Effective water management is the key to happy living. Yes, attractive exterior walls give home a curb appeal, but they do not guarantee flawless water protection. No exterior material, be it stucco, brick and not even siding is one hundred percent waterproof. Water from rain can make its way to any exterior finish and so a drainage plane is imperative for any home.
A drainage plane involves applying water-resistant material to home exterior, providing water a drainage path from roof to the ground. It guides water back to the exterior when water penetration happens to the exterior finish. Here is how a drainage plan secures various parts of a home’s exterior against rain or snow water.
Effective Drainage Plane for Home’s Exterior
Windows – An opening window breaks the continuity of an effective drainage plane. To prevent water penetrations through window openings, they need to be flashed and sealed properly. Window flashing needs to be layered correctly to keep water seeping behind window flashing.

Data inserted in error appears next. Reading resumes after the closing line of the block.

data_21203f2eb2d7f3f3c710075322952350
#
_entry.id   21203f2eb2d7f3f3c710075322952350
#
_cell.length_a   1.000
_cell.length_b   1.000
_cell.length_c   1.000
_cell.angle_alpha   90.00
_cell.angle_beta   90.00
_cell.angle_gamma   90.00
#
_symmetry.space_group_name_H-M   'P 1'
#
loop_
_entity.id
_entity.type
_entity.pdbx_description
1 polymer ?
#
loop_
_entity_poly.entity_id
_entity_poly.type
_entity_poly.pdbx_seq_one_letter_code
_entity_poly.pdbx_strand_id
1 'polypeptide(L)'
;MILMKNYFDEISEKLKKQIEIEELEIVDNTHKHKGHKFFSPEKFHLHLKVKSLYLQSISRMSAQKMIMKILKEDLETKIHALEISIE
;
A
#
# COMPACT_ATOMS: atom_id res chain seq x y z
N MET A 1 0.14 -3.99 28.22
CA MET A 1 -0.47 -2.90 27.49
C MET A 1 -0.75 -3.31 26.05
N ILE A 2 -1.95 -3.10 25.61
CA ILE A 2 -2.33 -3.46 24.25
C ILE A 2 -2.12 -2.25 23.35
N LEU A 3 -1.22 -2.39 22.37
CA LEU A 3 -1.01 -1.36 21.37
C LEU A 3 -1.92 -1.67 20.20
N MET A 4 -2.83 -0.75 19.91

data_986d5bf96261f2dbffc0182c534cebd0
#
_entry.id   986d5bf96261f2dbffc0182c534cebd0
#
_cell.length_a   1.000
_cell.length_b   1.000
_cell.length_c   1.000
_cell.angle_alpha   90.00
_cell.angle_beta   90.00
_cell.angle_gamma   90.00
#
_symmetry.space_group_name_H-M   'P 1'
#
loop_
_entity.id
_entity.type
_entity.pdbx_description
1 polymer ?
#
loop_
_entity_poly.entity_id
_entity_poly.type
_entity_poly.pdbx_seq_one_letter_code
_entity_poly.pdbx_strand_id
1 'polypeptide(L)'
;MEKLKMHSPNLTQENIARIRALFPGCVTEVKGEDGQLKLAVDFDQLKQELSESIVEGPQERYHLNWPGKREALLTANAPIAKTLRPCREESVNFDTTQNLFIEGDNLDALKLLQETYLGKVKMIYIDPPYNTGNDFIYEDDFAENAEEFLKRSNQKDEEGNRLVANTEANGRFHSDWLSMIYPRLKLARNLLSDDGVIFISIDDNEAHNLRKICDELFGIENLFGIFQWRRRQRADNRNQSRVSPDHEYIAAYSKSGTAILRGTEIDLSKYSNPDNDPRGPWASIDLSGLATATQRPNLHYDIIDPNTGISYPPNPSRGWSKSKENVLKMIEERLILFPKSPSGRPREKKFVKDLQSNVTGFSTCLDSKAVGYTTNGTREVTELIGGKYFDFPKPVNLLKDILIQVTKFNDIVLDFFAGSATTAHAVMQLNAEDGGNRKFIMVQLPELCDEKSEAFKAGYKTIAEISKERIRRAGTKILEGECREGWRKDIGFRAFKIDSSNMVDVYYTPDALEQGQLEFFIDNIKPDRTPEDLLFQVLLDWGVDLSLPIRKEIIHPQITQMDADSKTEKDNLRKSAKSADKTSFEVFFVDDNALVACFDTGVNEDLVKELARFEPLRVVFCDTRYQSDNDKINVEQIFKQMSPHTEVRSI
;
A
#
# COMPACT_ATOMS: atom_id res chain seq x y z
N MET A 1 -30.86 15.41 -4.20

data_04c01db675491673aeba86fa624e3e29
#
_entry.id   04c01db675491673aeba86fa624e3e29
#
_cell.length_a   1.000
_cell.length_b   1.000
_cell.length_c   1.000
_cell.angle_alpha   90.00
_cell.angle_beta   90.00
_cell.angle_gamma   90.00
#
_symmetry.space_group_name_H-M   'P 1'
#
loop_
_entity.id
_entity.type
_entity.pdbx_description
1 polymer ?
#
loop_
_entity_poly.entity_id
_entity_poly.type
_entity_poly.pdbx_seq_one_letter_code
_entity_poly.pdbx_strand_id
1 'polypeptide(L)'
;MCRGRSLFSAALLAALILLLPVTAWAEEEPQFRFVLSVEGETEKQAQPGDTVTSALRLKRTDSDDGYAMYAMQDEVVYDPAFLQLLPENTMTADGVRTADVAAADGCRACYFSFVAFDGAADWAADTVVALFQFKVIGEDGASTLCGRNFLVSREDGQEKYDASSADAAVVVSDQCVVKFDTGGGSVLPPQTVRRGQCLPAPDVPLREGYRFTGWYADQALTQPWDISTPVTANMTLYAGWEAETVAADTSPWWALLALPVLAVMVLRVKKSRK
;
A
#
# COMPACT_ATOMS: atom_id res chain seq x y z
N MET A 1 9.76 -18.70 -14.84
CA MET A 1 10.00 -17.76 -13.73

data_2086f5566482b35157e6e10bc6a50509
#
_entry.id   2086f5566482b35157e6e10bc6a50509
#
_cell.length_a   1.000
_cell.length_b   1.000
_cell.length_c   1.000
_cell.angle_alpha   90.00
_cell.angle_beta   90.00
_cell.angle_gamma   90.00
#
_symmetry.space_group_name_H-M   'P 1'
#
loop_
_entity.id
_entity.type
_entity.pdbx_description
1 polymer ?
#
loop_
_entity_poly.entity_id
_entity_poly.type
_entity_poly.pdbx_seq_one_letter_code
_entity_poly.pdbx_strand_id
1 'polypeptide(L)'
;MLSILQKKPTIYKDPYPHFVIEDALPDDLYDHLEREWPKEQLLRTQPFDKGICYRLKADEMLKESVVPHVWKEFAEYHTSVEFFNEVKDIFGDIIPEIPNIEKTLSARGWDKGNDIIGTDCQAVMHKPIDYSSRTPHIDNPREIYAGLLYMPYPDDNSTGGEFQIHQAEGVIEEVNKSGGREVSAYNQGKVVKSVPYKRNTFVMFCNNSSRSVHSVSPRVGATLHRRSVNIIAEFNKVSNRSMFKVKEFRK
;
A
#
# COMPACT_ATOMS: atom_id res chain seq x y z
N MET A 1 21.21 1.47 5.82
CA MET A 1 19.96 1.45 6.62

Utility Penetrations – Dryer vent, hose bib and other fixtures create holes in the drainage plane. A drainage plane is effective when it is incessant. Flashing helps maintain a drainage plane’s continuity by directing water away from penetrating areas. Install preformed flashing panels for effective flash penetrations.
Wall Cavities – Wall cavities are the most vulnerable to water penetration. Intersecting roofs, utility penetrations and windows are a few of the critical areas that demand extra care and attention. A house wrap is a perfect way to keep water out of these wall cavities.
Intersecting Roofs – The more roof-to-wall intersections a home has, the more difficult it becomes to employ a consistent approach to water management. The ideal solution for such intersections are; having flashing in place integrating properly with house wrap and keeping a reveal between roofing shingles and exterior finish. These best practices can prevent a lot of water damage.
Despite an effective drainage plane and all your best efforts, some water will still break into the exterior finish. When you notice any such signs, you house needs a second line of defence for water penetration that can effectively drain the water back to the exterior.